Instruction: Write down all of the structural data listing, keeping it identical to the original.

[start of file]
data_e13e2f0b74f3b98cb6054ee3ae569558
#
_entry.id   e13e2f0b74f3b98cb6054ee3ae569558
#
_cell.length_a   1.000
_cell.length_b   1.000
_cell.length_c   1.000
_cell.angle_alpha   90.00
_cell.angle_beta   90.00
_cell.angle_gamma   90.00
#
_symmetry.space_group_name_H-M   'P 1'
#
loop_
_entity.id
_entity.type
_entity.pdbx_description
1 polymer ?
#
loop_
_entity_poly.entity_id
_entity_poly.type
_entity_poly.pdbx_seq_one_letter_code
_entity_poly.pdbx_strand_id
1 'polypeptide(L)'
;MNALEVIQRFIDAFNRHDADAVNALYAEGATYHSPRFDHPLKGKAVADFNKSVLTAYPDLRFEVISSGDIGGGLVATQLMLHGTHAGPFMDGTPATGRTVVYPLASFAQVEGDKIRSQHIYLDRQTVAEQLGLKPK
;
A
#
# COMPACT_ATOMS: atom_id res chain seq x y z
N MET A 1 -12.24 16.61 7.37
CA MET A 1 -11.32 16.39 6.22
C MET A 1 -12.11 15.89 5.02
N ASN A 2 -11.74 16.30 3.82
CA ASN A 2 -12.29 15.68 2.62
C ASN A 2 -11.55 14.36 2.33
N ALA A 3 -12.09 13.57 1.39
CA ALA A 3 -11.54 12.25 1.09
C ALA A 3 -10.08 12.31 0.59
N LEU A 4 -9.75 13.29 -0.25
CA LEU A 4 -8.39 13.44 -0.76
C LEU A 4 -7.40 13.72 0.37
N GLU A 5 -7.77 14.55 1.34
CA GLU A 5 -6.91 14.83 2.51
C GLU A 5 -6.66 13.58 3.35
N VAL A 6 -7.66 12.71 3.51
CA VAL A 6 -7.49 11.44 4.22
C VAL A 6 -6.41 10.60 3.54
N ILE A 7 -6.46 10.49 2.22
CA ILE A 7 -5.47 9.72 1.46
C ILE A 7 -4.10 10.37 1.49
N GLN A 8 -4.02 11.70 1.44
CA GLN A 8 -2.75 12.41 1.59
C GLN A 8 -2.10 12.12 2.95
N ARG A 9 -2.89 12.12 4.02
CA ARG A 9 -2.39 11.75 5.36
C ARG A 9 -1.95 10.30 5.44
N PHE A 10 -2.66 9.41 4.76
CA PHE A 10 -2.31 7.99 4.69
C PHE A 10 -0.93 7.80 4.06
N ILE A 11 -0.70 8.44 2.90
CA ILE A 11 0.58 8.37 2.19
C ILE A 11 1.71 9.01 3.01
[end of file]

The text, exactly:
data_e13e2f0b74f3b98cb6054ee3ae569558
#
_entry.id   e13e2f0b74f3b98cb6054ee3ae569558
#
_cell.length_a   1.000
_cell.length_b   1.000
_cell.length_c   1.000
_cell.angle_alpha   90.00
_cell.angle_beta   90.00
_cell.angle_gamma   90.00
#
_symmetry.space_group_name_H-M   'P 1'
#
loop_
_entity.id
_entity.type
_entity.pdbx_description
1 polymer ?
#
loop_
_entity_poly.entity_id
_entity_poly.type
_entity_poly.pdbx_seq_one_letter_code
_entity_poly.pdbx_strand_id
1 'polypeptide(L)'
;MNALEVIQRFIDAFNRHDADAVNALYAEGATYHSPRFDHPLKGKAVADFNKSVLTAYPDLRFEVISSGDIGGGLVATQLMLHGTHAGPFMDGTPATGRTVVYPLASFAQVEGDKIRSQHIYLDRQTVAEQLGLKPK
;
A
#
# COMPACT_ATOMS: atom_id res chain seq x y z
N MET A 1 -12.24 16.61 7.37
CA MET A 1 -11.32 16.39 6.22
C MET A 1 -12.11 15.89 5.02
N ASN A 2 -11.74 16.30 3.82
CA ASN A 2 -12.29 15.68 2.62
C ASN A 2 -11.55 14.36 2.33
N ALA A 3 -12.09 13.57 1.39
CA ALA A 3 -11.54 12.25 1.09
C ALA A 3 -10.08 12.31 0.59
N LEU A 4 -9.75 13.29 -0.25
CA LEU A 4 -8.39 13.44 -0.76
C LEU A 4 -7.40 13.72 0.37
N GLU A 5 -7.77 14.55 1.34
CA GLU A 5 -6.91 14.83 2.51
C GLU A 5 -6.66 13.58 3.35
N VAL A 6 -7.66 12.71 3.51
CA VAL A 6 -7.49 11.44 4.22
C VAL A 6 -6.41 10.60 3.54
N ILE A 7 -6.46 10.49 2.22
CA ILE A 7 -5.47 9.72 1.46
C ILE A 7 -4.10 10.37 1.49
N GLN A 8 -4.02 11.70 1.44
CA GLN A 8 -2.75 12.41 1.59
C GLN A 8 -2.10 12.12 2.95
N ARG A 9 -2.89 12.12 4.02
CA ARG A 9 -2.39 11.75 5.36
C ARG A 9 -1.95 10.30 5.44
N PHE A 10 -2.66 9.41 4.76
CA PHE A 10 -2.31 7.99 4.69
C PHE A 10 -0.93 7.80 4.06
N ILE A 11 -0.70 8.44 2.90
CA ILE A 11 0.58 8.37 2.19
C ILE A 11 1.71 9.01 3.01